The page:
It is interesting to note that hot cross buns were one of the earliest Easter treats that were made by monks in Europe and given to the poor during Lent. It is also said that pretzels were associated with Easter and the twists of a pretzel were supposed to be similar to arms crossed in prayer.
Of course the most glorious Easter eggs of all time are the world famous Faberge eggs. Around 1885, Russian jeweler Peter Carl Faberge created a jewelry egg for Czar Alexander III to give his wife Marie. Throughout Alexander's reign, only one egg was made and presented to the Czar for Easter. Two eggs were made during the reign of Nicholas II, one for the Czar's wife and one for his mother. After the Russian Revolution of 1917, the Faberge collection was dispersed and the eggs were sold in the west.
Eggs continue to play a great role. They have an important role in Easter sports. The two traditional games are Easter Egg Hunt and Easter Egg Roll. Maybe the most famous one is the one that takes place on the White House Lawn. One of the largest Easter Egg Hunts was held on March 20th, 1999, during Vision Australia Foundation's annual Easter Fair at Kooyong, Victoria, Australia, where 150,000 solid chocolate eggs were hidden by army troops and found by 3,000 children.
Cards and candies are very popular during Easter too. Easter cards were supposed to have originated in Victorian England, when a stationer added a greeting to a rabbit drawing. Chocolate eggs were supposed to have made their appearance in 1800s in Europe. The most interesting and sweet fact about Easter, according to the National Confectioner's Association is that Americans consume more than 7 billion pounds of candy during this season. Americans buy more than 600 million Marshmallow peeps. They also consume more than 15 million jellybeans at Easter and if all those jellybeans were lined up end to end, they would circle the globe more than three times!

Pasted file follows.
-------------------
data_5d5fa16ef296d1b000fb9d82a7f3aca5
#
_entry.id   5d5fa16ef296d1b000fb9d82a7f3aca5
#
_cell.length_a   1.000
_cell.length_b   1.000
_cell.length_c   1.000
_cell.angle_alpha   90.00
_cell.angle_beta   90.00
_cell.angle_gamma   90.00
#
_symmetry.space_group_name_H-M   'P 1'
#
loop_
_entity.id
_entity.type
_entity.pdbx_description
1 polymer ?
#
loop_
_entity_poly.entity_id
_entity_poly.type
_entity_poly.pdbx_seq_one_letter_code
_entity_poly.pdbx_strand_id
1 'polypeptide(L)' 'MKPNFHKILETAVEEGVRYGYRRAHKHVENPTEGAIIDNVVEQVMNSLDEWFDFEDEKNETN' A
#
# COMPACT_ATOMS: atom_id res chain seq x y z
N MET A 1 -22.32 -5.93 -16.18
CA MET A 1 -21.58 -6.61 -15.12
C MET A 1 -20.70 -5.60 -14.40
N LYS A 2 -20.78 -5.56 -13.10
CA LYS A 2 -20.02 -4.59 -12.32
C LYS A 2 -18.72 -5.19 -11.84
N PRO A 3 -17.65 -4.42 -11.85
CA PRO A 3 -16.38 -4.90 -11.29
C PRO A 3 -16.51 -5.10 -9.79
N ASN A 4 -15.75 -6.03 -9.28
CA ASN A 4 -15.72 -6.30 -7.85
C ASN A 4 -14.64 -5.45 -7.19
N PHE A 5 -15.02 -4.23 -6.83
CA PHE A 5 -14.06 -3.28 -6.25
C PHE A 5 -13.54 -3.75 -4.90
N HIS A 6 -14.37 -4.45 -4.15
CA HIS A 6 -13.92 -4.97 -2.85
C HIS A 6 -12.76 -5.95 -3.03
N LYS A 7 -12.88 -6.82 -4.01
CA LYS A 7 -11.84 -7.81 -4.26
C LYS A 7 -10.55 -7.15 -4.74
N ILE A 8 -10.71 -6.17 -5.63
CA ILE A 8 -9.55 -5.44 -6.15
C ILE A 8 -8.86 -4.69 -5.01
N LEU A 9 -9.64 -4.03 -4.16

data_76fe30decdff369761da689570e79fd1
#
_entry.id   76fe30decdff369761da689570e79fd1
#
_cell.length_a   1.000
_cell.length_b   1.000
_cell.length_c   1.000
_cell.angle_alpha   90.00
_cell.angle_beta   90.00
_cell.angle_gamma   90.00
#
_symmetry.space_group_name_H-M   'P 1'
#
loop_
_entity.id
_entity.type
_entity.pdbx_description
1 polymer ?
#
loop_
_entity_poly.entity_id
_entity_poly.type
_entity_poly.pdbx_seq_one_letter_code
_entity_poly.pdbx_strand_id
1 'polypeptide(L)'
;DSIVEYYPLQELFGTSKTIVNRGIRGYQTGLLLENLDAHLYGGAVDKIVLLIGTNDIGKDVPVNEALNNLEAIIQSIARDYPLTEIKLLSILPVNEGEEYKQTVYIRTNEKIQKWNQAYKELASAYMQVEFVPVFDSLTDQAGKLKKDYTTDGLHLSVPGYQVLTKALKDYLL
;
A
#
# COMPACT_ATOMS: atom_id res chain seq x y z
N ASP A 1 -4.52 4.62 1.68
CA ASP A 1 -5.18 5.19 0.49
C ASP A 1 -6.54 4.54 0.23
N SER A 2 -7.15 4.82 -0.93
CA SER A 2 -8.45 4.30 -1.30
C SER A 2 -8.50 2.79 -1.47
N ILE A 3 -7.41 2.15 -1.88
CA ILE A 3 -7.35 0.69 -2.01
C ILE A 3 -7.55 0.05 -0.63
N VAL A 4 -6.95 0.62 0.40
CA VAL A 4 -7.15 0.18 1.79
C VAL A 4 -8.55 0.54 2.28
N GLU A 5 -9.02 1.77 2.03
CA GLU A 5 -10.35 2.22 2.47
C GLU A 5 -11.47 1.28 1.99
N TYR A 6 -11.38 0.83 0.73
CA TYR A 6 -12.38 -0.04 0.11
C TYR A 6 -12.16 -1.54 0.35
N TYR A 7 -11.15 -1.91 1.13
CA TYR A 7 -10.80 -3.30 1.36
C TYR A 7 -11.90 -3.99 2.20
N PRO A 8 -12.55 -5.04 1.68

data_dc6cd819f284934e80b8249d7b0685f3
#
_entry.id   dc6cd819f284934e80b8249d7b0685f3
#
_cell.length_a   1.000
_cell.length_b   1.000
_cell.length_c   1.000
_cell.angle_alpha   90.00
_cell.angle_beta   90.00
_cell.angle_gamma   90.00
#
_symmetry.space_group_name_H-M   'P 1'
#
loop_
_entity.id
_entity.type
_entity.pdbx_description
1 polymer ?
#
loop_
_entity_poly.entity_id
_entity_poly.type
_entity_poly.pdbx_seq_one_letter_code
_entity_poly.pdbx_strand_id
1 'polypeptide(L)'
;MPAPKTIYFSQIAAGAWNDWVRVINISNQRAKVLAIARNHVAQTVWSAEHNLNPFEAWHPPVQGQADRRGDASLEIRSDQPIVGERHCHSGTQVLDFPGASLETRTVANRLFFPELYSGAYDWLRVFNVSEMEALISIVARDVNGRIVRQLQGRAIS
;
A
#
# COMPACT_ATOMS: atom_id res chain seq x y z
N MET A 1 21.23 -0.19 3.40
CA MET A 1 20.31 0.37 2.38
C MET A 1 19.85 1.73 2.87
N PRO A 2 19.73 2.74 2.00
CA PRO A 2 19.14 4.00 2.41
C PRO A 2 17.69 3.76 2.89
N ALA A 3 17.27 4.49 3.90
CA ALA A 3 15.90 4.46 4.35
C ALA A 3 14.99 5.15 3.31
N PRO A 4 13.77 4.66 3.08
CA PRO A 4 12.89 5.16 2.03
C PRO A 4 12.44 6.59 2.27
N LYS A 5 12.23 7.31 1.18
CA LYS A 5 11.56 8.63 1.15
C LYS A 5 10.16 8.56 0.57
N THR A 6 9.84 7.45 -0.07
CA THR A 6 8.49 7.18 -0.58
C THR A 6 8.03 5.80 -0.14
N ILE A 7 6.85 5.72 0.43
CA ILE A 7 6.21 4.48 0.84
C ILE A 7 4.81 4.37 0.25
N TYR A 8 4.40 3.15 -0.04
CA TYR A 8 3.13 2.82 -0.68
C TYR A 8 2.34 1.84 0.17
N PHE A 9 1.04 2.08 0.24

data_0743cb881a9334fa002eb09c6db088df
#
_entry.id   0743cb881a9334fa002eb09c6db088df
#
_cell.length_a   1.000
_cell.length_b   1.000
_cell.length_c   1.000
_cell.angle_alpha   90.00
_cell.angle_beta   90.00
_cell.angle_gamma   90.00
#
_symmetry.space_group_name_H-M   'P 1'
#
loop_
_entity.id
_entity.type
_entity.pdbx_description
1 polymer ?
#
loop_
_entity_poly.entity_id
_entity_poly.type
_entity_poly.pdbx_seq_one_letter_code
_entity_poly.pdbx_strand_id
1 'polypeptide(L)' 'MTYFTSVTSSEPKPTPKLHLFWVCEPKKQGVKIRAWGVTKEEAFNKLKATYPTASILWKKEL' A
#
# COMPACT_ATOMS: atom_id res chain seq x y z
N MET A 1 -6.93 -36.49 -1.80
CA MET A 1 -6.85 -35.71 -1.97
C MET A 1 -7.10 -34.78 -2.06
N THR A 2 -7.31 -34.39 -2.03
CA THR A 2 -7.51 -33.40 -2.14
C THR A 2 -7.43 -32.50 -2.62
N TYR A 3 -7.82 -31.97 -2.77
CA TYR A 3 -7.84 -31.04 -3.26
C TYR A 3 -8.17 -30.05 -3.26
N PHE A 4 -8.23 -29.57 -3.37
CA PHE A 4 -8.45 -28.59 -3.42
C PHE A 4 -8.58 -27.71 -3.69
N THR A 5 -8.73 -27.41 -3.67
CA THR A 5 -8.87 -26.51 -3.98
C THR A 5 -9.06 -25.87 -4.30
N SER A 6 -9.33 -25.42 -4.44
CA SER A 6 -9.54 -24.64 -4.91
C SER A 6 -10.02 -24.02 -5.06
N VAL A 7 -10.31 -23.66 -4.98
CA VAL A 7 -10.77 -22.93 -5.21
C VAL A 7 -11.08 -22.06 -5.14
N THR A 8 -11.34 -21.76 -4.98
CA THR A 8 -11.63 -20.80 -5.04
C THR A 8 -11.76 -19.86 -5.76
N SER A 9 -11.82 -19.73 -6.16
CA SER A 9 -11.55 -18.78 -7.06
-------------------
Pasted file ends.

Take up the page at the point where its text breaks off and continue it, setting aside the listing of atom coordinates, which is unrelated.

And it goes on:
Easter Egg hunts will be held in many parks and clubs. One of the major free events is being presented by the City of Newark Recreation and community Services Department, Newark Optimist Club and Newark Jaycees on Saturday, April 3rd. Egg hunts for different age groups is being held on the lawn behind the Community Center. For more information, call Newark Recreation and Community Services Department at (510) 742- 4437.
Goofy games and nighttime Egg Hunt will be held at the Teen Center, Fremont, on April 2nd for kids in the age group of 10-14 from 7-9:30 p.m. The cost is $7 in advance and $10 at the door. Whipped cream relays, upside down egg toss contests and rubber chicken races are being planned. The event will conclude with an in-the-dark egg hunt and prize drawing. Kids are supposed to bring a flashlight. Fee includes snack and game materials. For more information contact Gary at (510) 494-4388 or e-mail email@example.com.
Union City is planning an Egg Hunt Extravaganza, Saturday, April 10th at Kennedy Park. Egg hunts will be staggered for different age groups and additional activities are scheduled for the morning including a pancake breakfast. Look for details in this issue of Tri-City Voice.